Seen from the city below, the Castelo de São Jorge is an impressive fortification indeed. Largely destroyed by the famous Lisbon earthquake of 1755, it was reconstructed in the 1930s, so what is on view today is somewhat hypothetical. But it does convey the feeling of a medieval castle, especially the concentrated hive of activity within the walls.
Plazas in central Lisbon tend to be paved rather than grassed, and Rossio has this attractive wave pattern at its center. Mid-19th Century!
Steep street near the castle
The Castle walls provide superb views over the city, both near and far.
Another view from the castle, showing the red tile roofs typical of Mediterranean-region cities. If you look at the bridge in the distance, just to the left of the leftmost tower, is…
Industry on the Tagus River
The mouth of the Tagus swells to several kilometers in width just before Lisbon, then narrows to 1 km at Belem as it enters the sea. This photo looks across the river from near the Museum of Antique Art, at some unknown industrial activity.
Archaeology at the Sé
Lisbon Cathedral has suffered at the hands of earthquakes over the centuries, and today is a conglomeration of construction, reconstruction and repair. And underneath it are the ruins of what may have been a Phoenician trading center.
The cloister has several arches and pierced windows which may (or may not) be medieval.
Gulbenkian Museum gardens
A major museum, if a bit on the small side, the Gulbenkian is well worth a visit. It has a large collection of Lalique works, many of which Calouste Gulbenkian purchased directly from Lalique.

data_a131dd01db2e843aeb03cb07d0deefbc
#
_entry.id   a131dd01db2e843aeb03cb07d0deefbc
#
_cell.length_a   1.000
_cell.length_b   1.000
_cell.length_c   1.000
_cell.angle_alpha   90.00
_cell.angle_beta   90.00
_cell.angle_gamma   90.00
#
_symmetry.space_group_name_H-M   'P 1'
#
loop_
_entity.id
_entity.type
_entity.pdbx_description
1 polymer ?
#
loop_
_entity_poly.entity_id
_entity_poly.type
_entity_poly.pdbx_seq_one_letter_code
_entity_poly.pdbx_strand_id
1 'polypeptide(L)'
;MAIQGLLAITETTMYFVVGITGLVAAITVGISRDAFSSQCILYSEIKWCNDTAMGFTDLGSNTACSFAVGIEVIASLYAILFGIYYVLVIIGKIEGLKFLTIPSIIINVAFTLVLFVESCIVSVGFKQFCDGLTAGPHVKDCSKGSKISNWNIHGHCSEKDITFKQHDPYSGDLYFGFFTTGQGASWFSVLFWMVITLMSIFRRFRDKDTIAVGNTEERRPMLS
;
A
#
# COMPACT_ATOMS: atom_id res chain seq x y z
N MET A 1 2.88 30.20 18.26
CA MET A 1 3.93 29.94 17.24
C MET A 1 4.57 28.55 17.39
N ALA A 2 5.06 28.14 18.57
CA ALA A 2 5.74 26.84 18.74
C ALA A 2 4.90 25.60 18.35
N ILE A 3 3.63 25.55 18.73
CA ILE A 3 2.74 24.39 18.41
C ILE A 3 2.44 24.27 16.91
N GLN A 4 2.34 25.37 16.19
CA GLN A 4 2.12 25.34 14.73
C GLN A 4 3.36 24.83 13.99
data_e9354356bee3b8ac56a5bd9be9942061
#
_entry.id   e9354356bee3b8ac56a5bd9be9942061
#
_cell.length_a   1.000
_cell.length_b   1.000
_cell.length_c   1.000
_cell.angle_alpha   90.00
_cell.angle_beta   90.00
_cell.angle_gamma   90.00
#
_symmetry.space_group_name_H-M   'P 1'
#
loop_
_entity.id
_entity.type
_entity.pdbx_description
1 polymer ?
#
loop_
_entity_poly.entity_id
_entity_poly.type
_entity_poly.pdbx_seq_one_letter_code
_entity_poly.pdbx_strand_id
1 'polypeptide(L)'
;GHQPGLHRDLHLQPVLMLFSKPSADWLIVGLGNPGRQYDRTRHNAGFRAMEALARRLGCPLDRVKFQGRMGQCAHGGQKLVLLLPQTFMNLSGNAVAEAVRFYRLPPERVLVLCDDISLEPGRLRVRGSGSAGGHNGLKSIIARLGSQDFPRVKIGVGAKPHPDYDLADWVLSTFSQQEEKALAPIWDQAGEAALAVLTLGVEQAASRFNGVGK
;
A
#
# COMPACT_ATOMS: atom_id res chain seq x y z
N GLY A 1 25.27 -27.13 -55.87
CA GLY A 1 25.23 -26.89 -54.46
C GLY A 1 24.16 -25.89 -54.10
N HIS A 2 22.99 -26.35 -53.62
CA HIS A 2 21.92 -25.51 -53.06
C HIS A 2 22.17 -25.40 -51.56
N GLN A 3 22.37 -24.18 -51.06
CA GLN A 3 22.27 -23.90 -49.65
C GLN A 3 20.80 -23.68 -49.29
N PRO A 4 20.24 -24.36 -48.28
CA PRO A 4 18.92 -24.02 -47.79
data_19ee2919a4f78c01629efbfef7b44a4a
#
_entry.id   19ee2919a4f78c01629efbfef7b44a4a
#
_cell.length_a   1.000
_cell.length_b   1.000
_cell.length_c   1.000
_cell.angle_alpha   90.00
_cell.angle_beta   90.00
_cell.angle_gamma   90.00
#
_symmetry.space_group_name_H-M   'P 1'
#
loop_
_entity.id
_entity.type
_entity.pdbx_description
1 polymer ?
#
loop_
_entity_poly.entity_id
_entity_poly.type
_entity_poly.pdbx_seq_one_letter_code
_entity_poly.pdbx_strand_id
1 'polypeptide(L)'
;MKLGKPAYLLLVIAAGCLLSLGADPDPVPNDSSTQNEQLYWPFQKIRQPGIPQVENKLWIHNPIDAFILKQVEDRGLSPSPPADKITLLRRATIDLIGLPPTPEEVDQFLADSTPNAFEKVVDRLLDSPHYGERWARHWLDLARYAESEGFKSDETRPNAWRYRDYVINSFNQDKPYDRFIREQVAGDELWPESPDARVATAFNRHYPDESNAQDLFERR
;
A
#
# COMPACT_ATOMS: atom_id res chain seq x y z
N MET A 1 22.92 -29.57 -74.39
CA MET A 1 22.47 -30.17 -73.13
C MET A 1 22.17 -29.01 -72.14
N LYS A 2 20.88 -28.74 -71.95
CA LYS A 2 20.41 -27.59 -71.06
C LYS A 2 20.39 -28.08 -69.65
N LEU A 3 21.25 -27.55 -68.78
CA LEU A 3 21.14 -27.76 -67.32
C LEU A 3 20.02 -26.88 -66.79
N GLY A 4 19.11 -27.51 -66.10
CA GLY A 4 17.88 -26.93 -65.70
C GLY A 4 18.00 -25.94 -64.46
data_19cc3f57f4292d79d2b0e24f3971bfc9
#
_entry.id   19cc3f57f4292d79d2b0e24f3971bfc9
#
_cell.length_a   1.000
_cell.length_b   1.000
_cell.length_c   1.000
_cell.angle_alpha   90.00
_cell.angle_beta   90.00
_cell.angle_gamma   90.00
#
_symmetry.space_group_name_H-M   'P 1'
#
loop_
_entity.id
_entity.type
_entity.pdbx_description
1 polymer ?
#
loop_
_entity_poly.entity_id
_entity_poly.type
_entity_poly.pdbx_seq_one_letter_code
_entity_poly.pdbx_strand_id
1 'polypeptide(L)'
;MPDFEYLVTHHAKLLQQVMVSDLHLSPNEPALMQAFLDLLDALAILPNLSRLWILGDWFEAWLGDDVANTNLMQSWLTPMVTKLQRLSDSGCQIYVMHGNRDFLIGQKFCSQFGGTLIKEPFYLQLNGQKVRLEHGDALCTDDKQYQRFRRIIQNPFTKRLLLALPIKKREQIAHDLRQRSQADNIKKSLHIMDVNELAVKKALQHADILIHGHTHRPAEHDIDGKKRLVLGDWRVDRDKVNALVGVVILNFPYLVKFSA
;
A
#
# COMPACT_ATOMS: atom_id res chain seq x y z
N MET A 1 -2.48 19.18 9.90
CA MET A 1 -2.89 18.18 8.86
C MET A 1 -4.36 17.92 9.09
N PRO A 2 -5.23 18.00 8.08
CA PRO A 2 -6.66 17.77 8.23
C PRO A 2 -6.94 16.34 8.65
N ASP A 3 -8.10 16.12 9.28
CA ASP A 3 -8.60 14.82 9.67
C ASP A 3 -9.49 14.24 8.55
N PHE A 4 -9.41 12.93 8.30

René Lalique bridges the Art Nouveau and Art Deco styles. Unlike some craftsmen, he unabashedly aimed his jewelry and glass work at the rich, without any pretense of beautifying the lives of the ‘common man’.
Japanese lacquer box
The Gulbenkian has a good collection of non-European crafts, including several Japanese items.
Monument to Exploration
Near the Tower of Belem, this large sculpture and building celebrates the glorious past of Portuguese exploration of the world.
Orange trees in a park
One does not see this even in San Diego: a Belem park whose pathways are lined with orange trees.
This 15th- and 16th-century tower was built to guard the sea entrance to Lisbon’s excellent harbor.
In the Spring of 2014 I visited my brother in Arizona; in addition to catching up with him and his family, he was kind enough to drive me around the region, which is chock-full of photographic opportunities. For examples of my efforts, see the Arizona photos page.